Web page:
Online Excellence: Exploring Best Practices Online

The notion of a best practice is not new. In the early 1900s, Frederick Taylor, an American engineer and management consultant, said, “Among the various methods and implements used in each element of each trade, there is always one method and one implement which is quicker and better than any of the rest.” This viewpoint came to be known as the “one best way.”

While technology changes everything, it hasn’t changed the concept of a “best practice”; in fact, it’s probably made best practices even better. In a time in our industry when manufacturers, providers and industry organizations are looking for new strategies to remain profitable and improve business efficiency, developing best practices through online media seems like an obvious solution. But online best practices are changing the way people communicate, the number of people who can be reached and the speed in which information can be sent and received.

Let’s take a look at several online best practices and how they are shaping the way members in our industry communicate and how new forms of communication can impact the industry.

When companies launch blogs (formerly known as Web logs), the intention is typically to accelerate the rate in which information is received and also to provide commentary interspersed with guidance and factual information. Most blogs promote interactivity and offer a way for Web viewers to add their opinions. While many blogs feature mainly text, other blogs include photos and links to additional blogs or Web pages with related content.

“Blogs really resonate with people. You can just talk. You can freelance write,” says Mark Leita, director of public affairs for The SCOOTER Store, New Braunfels, Texas. The SCOOTER Store has recently launched three new blogs, one for public affairs, one for educating physicians and one for both caregivers and consumers. “We can educate people and tackle some misinformation out there.”

Public Affairs Blog: Mobility Today
The goal of Mobility Today is to educate the reader about all the issues that affect the nation’s most frail population. The blog will introduce members of Congress to an entirely different world regarding power mobility devices than what they are accustomed to, according to Leita.

“It is important to not only inform them of how their constituency will be affected by changes to the benefit, but the advancements in technology and how these health care solutions help save the Medicare program money,” Leita says.

Physicians Blog: PowerMobilityMatters
The goal of PowerMobilityMatters is to better educate treating physicians on the many benefits power mobility can provide to their patients, while keeping them abreast of any regulatory changes made to the Medicare benefit.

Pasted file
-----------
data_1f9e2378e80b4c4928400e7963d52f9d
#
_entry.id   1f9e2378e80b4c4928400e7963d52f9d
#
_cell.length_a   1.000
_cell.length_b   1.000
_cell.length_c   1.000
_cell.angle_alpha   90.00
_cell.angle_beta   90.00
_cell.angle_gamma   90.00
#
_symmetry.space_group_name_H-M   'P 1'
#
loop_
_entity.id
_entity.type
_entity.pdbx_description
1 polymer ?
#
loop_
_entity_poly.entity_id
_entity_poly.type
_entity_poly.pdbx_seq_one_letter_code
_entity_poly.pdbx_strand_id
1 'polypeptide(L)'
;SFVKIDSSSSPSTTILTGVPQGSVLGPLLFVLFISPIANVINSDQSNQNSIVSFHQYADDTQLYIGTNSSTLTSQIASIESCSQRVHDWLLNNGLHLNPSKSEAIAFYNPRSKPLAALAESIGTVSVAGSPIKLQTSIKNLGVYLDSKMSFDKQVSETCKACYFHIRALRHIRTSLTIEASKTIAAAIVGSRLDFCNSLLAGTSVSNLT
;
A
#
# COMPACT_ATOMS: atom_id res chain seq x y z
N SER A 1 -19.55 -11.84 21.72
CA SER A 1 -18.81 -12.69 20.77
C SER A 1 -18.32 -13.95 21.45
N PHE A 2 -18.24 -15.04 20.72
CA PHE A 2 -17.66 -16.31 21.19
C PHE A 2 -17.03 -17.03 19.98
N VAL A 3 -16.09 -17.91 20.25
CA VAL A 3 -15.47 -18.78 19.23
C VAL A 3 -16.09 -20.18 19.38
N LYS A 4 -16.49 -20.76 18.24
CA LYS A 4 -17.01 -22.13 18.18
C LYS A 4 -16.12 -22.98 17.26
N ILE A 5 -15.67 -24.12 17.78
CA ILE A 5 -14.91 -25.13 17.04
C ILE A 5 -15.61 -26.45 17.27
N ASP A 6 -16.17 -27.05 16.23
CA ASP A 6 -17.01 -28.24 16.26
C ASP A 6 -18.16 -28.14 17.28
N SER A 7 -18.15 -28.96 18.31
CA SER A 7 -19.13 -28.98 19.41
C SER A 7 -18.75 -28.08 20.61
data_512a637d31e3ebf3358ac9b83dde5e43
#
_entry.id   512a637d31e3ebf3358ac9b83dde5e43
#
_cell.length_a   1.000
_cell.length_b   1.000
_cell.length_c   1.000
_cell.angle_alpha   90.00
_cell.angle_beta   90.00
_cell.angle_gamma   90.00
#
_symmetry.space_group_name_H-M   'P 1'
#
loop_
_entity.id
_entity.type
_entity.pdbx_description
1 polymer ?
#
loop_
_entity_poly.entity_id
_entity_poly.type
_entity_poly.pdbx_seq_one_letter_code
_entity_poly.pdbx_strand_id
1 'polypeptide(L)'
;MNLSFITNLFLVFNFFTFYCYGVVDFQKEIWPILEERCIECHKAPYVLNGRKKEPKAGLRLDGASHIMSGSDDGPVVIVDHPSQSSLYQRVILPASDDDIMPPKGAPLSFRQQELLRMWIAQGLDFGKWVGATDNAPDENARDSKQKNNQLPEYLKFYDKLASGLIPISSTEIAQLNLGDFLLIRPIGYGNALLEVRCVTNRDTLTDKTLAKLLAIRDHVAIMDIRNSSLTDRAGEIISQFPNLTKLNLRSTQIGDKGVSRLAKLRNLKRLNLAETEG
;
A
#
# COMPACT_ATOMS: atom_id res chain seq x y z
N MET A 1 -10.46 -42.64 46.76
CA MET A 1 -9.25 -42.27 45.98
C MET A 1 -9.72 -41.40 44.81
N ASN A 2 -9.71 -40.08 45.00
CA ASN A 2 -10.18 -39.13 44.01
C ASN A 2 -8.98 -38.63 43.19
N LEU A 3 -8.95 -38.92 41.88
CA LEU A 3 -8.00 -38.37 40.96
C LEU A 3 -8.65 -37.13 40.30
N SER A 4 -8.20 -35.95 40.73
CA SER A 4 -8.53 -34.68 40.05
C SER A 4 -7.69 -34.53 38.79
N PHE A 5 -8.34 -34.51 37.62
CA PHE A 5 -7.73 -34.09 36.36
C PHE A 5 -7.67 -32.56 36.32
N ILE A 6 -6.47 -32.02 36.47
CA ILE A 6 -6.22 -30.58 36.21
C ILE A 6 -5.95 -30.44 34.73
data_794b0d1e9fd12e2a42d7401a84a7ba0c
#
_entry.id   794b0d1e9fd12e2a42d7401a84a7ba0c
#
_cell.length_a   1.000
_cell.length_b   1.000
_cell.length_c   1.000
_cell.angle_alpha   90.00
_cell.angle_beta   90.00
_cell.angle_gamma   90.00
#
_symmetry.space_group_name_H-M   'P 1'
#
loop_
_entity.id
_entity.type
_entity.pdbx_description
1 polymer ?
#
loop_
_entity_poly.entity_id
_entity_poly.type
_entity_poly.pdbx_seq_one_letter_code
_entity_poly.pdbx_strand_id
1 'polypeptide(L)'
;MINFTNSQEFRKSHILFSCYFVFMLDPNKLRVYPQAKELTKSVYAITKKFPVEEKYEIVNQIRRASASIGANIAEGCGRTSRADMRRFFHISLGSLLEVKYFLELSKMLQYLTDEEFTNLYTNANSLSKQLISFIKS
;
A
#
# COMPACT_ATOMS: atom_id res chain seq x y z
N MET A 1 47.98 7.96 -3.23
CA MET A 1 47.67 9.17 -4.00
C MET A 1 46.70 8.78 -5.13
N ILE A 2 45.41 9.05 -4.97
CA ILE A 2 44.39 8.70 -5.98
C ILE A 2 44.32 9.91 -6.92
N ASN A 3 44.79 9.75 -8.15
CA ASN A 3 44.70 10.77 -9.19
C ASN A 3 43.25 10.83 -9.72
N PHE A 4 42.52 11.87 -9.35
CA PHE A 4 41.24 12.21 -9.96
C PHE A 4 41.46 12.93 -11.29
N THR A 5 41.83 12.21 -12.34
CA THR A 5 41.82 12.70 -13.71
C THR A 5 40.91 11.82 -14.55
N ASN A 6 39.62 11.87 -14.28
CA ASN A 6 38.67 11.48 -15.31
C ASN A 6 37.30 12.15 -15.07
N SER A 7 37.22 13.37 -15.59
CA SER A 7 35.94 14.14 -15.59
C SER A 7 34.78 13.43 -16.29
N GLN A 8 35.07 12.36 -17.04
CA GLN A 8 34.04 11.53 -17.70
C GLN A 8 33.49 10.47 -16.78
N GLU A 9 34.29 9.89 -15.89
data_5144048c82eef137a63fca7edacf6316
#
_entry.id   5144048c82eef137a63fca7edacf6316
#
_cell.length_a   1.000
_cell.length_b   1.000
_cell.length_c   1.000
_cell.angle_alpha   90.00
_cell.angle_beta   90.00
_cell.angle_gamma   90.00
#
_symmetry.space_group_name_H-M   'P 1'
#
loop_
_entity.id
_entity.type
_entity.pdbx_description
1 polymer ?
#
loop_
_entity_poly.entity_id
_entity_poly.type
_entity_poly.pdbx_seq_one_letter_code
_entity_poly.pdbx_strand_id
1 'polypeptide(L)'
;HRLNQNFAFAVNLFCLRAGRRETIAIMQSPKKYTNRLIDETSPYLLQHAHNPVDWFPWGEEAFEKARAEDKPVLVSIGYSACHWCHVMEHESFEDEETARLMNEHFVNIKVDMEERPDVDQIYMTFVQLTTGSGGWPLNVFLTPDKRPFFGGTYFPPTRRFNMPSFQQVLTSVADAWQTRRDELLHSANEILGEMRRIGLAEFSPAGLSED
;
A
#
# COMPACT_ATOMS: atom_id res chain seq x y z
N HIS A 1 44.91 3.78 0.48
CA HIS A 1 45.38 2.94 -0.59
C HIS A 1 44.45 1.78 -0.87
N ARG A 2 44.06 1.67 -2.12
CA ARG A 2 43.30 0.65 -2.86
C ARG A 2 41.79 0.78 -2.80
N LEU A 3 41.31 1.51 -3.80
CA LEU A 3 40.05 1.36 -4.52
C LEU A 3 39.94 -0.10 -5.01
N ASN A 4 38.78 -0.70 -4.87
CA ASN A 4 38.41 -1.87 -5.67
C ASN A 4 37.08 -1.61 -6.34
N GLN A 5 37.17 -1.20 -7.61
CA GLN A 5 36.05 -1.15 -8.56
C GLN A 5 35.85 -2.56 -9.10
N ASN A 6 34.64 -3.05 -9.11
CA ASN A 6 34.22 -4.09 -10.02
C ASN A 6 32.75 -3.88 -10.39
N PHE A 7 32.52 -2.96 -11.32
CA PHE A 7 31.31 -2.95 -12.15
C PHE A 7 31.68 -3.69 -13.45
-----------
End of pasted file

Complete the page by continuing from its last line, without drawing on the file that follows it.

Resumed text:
The SCOOTER Store intends to use this blog to educate state and national organizations and to educate the members of those organizations.

“We can save physicians time and effort in understanding CMS (Centers for Medicare & Medicaid Services) policy changes by educating physicians. We can educate them on power mobility as an alternative to putting someone in a nursing home, keeping them independent,” Leita says.

Caregiver and Consumer Blog:
The SCOOTER Store Blog
The goal of The SCOOTER Store blog is to provide valuable information to caregivers and seniors on a variety of mobility-related issues. Although seniors were thought to shy away from the Internet in the past, increasing numbers of seniors are now going online.

“It is very important to educate seniors on how power mobility can improve their loved one’s quality of life. It will include simple tips on fall prevention as well as information on fall-related injuries. As Americans get older, it is important that they are aware of their mobility alternatives,” Leita says.

In this age of advanced technology, it is important to use online media to educate some of our most sophisticated audiences. Leita explains, “While it is critically important to educate members of Congress on issues that affect their constituency, our industry cannot be on Capitol Hill on a daily basis. Technology allows you to reach multiple audiences while educating them on the same issues. Adversity will always be synonymous to change — positive or negative — in any industry. By embracing technology, one can use it to help tackle adversity.”